Breaking ground in April 2015 and earning its certificate of occupancy in October 2016, the 60 unit apartment mix includes 20 studio units and 40 one-bedroom units, and the 28 unit mix included eight one-bedroom apartments, ten two-bedroom apartments, and ten three-bedroom apartments. Common areas, which make up more than 20 percent of the space, offer amenities that include a beauty parlor, computer room, exercise room, library, card room, commercial kitchen, medical and dental services, TV/movie parlor, and additional rooms that can be used for clubs and organizations. Modern conveniences include a keyless card entry system in the senior development.
The campus was built with sustainability and longevity in mind, and in accordance with GreenPoint Rated Multifamily Guidelines, an independent green home certification program in California. The early design stage included a “value engineering” process which involved key considerations such as the use of environmentally-friendly materials, reduction of energy usage, and management of rainwater. Life-cycle costing also was an important part of the planning process, with ease of management and long term-maintenance impacting decisions on which materials to use. For example, the flooring in 90 percent of the senior living building was designed for longer use, without replacement.
Among the sustainable products and materials found in The Golden Inn and Village campus are vinyl, which is used in the deck, patio railing, roofing, plumbing, flooring and windows, and fiberglass, which is used in door coverings and counter tops, among others. Energy-saving features include photovoltaic solar systems that reduce energy use and high efficiency HVAC units that reduce power use. Because a majority of the HVAC units are “over and above the building code requirements,” the campus received energy rebates from the gas company. Adding to the building’s conservation is the state-of-the-art lighting system, which is expected to perform 36% better than California’s lighting power density requirements.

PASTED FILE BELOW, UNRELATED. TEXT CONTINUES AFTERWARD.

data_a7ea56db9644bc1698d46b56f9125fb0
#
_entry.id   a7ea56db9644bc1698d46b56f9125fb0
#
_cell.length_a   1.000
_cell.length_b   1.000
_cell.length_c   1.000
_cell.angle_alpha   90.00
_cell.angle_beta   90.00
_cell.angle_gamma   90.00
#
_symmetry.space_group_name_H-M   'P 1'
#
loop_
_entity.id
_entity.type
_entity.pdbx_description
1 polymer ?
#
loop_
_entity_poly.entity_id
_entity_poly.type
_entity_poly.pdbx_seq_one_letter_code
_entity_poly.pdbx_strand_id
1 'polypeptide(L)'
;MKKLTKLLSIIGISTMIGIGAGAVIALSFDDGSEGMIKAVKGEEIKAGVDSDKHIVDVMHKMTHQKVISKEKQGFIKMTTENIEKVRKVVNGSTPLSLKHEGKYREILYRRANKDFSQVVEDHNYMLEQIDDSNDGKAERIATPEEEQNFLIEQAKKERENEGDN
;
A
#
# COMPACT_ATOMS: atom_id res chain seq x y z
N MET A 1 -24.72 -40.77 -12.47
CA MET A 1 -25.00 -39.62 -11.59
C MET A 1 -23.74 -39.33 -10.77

Water conservation was also implemented throughout the campus’ development with features that include smart irrigation design, drought resistive plants, and water-restrictive fixtures in the buildings. Rain water is absorbed back into the property’s soils with a dry creek and five water retention basins that help replenish the aquafers below the development by capturing rain water. Further, energy efficient tanks and water heaters that exceed building code’s energy requirements were installed.
Reducing pollution from cars and adding to the campus’ benefits is the ability for residents to walk to a nearby grocery store, YMCA, and schools. A bus stop just outside of the facility provides additional access to conveniences, including medical facilities, banks, and restaurants.
The multi-family and senior developments cost about $33 million. Funding sources included included nine percent LIHTCs, solar credits, a seller carryback note, a deferred developer fee, and loans. The senior development cost about $361,702 per unit and the multi-family facility cost about $439,299 per unit.
The ongoing success of the Golden Inn and Village is helped by established partnerships. The development has been embraced by the community and is thriving with support of both services and salaries. Operating costs, the on-site activities director’s salary, as well as activities and services are paid for with donations from The Rona Barrett Foundation’s fundraising and volunteer efforts. HACSB provides additional staffing for property management and maintenance.